“She turned her head to the sunrise coursing down from the hilltop. A low flood of light illuminated the mist and cast the dozing members of the herd as gray, rocky islands in a sea of white.”
– Patrick Ness, The Crash of Hennington
There are some books that are almost impossible to explain and The Crash of Hennington by Patrick Ness is one of them. It is a work of fiction that is bordering on science fiction… however it really deserves a genre of its own. It is a bizarre book to read; there wasn’t a single point where I felt comfortable. Ness keeps his readers on the edge of their seats in most of his books although The Crash of Hennington is on a completely different level. I felt as though I was in a constant state of hyper-vigilance. What more could he possibly throw at this story!
Long-time Mayor Cora Larsson is looking to retire and her decision sends the town into a spin. Add in a dejected admirer seeking revenge for a broken heart and the crash of rhinos roaming uneasily among the town and you get a very, very unusual story. Don’t forget the drug-induced pimping that is happening behind the scenes at the local golf club…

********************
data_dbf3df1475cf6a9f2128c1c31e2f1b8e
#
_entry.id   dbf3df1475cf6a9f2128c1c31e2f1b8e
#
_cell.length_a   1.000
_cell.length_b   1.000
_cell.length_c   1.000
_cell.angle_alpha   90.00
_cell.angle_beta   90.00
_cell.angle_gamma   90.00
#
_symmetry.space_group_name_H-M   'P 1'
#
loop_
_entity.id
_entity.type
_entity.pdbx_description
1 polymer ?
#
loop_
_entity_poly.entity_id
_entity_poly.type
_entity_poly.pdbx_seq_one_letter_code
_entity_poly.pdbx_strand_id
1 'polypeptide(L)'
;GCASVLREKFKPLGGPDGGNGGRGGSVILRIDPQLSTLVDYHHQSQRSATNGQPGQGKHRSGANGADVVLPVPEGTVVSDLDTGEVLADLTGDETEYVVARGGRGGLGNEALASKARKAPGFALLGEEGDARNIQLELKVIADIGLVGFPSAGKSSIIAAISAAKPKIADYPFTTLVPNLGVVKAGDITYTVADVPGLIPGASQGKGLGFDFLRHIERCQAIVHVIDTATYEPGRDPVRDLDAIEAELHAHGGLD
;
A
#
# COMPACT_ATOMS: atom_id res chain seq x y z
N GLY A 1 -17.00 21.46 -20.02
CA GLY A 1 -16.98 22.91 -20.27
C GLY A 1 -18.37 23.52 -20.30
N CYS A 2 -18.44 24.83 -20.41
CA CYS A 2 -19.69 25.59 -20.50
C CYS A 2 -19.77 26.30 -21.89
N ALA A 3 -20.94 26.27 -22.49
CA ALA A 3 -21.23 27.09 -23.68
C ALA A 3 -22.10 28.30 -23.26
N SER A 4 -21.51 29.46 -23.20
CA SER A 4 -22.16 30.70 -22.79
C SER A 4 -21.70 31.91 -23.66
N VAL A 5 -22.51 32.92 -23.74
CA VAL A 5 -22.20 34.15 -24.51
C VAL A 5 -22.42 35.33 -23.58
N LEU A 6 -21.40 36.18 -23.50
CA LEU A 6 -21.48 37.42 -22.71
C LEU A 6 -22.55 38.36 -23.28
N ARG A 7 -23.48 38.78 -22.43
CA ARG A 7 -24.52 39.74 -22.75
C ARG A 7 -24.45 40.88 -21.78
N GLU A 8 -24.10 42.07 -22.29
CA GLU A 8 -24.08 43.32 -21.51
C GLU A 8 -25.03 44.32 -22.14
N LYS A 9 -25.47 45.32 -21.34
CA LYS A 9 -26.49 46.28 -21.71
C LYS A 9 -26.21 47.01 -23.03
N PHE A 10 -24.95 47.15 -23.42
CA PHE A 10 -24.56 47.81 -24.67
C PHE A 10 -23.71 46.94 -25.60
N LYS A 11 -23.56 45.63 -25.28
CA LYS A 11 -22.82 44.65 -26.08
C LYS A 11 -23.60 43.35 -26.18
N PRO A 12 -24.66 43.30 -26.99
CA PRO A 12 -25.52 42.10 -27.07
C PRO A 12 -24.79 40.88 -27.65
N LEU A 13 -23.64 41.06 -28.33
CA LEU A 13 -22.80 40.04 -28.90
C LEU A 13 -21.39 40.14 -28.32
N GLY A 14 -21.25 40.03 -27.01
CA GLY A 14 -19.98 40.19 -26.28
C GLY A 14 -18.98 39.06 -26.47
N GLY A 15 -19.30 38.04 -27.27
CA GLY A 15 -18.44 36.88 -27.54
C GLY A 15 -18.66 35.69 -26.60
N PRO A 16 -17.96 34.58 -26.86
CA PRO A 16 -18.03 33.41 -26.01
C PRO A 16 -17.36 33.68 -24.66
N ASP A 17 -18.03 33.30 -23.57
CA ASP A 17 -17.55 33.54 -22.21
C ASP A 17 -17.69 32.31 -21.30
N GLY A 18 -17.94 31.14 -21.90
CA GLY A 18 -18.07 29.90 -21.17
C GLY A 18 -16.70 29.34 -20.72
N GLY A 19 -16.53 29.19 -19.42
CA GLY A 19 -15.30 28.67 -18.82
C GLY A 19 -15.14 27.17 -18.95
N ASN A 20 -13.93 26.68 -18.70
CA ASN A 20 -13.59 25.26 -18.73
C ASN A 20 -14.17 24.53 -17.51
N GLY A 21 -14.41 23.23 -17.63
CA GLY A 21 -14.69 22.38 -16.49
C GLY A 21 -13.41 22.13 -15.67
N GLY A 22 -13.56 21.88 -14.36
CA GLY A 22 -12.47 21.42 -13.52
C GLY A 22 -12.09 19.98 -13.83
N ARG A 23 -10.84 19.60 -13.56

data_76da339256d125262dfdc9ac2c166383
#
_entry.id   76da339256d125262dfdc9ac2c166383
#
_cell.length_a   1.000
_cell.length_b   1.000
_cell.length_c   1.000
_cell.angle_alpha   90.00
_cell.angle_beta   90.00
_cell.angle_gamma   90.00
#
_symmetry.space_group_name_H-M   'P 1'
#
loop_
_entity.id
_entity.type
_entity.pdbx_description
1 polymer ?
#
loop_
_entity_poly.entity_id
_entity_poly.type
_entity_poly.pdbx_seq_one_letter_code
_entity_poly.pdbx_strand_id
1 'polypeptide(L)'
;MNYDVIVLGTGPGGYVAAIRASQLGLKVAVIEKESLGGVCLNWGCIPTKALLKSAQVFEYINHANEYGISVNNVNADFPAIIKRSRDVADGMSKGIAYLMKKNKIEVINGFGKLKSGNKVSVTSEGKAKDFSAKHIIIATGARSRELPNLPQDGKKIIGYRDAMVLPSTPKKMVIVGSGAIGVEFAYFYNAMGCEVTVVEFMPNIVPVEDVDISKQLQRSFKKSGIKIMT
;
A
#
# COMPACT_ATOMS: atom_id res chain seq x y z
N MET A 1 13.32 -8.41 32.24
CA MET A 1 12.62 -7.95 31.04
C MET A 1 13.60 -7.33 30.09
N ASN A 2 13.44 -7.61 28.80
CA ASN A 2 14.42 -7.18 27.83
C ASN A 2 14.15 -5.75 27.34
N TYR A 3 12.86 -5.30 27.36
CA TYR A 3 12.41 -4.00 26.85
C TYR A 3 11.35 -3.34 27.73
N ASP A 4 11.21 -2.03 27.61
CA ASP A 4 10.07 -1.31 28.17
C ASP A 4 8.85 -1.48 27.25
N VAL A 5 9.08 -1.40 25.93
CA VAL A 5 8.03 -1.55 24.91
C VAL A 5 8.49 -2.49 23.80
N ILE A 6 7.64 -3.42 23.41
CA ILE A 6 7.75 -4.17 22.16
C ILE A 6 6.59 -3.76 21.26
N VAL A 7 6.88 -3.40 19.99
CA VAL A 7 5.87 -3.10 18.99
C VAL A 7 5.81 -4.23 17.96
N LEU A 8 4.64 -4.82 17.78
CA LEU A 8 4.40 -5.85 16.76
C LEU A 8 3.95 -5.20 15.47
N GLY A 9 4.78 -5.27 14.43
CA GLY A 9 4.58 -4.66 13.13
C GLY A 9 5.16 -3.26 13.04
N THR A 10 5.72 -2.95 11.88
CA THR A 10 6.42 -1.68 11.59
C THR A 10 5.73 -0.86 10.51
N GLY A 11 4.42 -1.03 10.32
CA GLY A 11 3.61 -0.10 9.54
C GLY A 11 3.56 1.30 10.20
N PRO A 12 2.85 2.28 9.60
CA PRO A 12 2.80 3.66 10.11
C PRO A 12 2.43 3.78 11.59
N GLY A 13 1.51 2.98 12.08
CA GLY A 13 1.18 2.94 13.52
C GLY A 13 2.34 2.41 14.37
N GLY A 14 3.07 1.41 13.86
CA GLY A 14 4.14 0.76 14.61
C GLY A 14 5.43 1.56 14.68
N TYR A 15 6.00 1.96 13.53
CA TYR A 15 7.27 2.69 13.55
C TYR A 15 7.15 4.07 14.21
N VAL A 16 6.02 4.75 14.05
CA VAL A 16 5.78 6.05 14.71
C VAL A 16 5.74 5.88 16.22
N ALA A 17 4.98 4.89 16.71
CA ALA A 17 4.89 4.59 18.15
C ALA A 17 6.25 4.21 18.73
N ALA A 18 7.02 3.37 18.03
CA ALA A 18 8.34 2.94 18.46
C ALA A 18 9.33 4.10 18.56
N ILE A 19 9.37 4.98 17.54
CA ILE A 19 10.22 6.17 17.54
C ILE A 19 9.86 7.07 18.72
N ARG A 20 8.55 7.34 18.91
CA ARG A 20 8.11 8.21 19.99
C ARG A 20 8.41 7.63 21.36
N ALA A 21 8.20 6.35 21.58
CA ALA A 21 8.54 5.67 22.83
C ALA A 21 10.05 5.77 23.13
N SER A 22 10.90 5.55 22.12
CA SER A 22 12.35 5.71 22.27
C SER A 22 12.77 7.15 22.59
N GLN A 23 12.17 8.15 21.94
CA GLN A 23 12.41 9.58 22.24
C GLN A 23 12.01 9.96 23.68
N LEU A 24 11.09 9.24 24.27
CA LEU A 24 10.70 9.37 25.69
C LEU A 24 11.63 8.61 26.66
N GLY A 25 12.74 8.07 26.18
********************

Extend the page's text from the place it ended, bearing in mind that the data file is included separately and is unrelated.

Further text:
The Crash of Hennington is a tightly woven story around fourteen characters seeking ‘the good life’. Their search for a meaningful life leads them to a varied range of vices such as sex, drugs, politics, money, pimping, prostitution and religion. Despite the hedonistic feel to the book there is a constant feeling that something sinister is lurking around every corner. Of course, there are some very bad/ mad characters and Ness’ almost-apocalyptic setting allows the evil characters to die terrible deaths and the honourable remain martyrs. Ness explores the ideas of fate and destiny and that sometimes, the world is going to conspire to fulfil a prophecy you may or may not know about… and whether you want it to happen or not. Ness also explores the ideas of power and love, and power without love. Does ‘good’ always remain triumphant?
There is no question that Mr Ness is the master of writing incredible fiction. In a story that becomes more surreal and peculiar as it goes on, there is always an element of recognition of the real world.